The restraining order will also likely contain language that prohibits the defendant from:
- Going to certain places that the petitioner goes, such as their home, school, or workplace. A judge can also limit contact with people close to the petitioner, such as family members or roommates.
- Attempting to contact the petitioner through a third party. This includes any attempted form of contact, including in-person contact, written contact, or attempted contact over the telephone or electronic means. Any attempted contact of this sort would violate a restraining order.
- Making threats against the petitioner or stalking him or her.
- Harassment of any kind, including cyber harassment that takes place over the internet. Any sort of harassment or unwanted attention brought to the petitioner by the defendant through the use of social media or other methods online.
These orders will continue unless a judge changes or cancels them. If you want the conditions of a restraining order changed, regardless if you are the petitioner or defendant, you must get the court to approve.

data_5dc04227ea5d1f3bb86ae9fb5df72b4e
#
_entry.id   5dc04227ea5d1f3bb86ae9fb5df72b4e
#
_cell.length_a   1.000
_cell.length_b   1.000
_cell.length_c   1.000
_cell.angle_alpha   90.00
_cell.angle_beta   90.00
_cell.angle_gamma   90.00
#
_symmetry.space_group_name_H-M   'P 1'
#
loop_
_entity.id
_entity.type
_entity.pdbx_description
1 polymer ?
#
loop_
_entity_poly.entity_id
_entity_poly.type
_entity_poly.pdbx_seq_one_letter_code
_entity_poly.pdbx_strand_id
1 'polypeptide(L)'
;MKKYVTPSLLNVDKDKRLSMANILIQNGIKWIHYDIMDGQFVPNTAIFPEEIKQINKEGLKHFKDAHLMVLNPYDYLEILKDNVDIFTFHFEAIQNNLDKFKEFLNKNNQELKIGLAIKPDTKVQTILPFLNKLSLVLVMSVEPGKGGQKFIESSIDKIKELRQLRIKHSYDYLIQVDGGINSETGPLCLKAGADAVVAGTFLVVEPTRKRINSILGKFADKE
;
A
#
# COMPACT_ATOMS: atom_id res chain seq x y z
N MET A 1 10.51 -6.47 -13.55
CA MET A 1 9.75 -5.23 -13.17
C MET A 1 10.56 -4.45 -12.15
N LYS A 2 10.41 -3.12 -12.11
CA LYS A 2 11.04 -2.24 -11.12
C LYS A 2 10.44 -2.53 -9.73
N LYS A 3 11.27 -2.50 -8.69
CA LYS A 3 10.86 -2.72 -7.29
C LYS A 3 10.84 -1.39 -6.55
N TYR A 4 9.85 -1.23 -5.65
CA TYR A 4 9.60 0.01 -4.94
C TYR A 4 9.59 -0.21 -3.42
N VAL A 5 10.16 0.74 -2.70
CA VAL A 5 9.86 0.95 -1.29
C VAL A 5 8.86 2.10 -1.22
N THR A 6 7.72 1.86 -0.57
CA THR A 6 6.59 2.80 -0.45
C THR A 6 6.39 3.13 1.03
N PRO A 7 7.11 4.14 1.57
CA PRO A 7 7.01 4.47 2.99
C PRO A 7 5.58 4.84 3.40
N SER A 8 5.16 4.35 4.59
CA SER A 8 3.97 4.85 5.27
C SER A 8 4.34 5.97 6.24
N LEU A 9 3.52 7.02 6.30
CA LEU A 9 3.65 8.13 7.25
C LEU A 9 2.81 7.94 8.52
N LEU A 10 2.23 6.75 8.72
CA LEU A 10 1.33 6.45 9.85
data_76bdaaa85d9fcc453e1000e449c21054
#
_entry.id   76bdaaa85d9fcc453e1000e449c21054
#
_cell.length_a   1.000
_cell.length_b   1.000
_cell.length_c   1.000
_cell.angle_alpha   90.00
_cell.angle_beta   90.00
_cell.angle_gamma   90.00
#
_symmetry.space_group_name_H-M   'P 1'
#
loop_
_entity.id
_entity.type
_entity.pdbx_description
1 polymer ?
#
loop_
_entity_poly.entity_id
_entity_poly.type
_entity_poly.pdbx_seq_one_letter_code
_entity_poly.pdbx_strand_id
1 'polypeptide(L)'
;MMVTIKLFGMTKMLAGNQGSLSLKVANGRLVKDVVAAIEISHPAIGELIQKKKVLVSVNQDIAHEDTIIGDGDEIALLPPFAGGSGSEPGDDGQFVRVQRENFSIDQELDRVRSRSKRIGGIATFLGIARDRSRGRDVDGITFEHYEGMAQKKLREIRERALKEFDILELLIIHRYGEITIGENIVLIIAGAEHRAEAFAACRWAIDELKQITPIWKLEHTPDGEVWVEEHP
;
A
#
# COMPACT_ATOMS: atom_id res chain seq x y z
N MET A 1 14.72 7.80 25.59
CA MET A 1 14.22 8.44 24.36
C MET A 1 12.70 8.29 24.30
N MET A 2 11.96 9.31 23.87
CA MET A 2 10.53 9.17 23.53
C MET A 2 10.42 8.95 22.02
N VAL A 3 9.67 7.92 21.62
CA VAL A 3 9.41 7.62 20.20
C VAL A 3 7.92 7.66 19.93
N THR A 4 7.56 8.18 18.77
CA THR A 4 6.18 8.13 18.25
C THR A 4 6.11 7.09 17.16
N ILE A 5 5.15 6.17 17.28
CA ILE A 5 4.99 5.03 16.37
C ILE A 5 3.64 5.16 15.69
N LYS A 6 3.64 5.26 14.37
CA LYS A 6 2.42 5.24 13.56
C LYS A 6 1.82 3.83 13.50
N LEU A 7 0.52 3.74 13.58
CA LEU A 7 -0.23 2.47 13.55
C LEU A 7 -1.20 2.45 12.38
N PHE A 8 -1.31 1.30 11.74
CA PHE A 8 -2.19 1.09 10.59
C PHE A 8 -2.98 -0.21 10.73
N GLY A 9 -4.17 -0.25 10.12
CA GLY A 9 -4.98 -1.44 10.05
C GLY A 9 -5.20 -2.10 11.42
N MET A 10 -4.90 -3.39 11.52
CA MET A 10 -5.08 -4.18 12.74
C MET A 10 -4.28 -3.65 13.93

How Can a Restraining Order Be Changed?
Restraining orders will only be changed upon court order. Restraining orders and their provisions are permanent and do not expire. An appeal or motion for reconsideration are the first options in changing the terms of a restraining order. When someone appeals a judge's decision granting a restraining order, then they are alleging that some legal mistake took place, or the facts of the case simply do not meet the burden of proof necessary to be granted. An appellate court will make the final decision on any restraining order appeals.
If someone wants to file a motion for reconsideration, then they are typically asking the judge to reconsider their decision for a list of stated reasons. A petitioner and defendant can both ask the judge for reconsideration of their decision. For a judge to change their minds about their decision, the evidence presented must convince them that the restraining order is not necessary to protect the petitioner.
Some may believe that if the couple reconciles, that the restraining order just goes away. Well, it doesn't because restraining orders don't operate that way. A couple's reconciliation could actually result in a restraining order violation in certain circumstances. A petitioner can also ask the court to change or even add conditions due to circumstances involving the defendant or any children in common.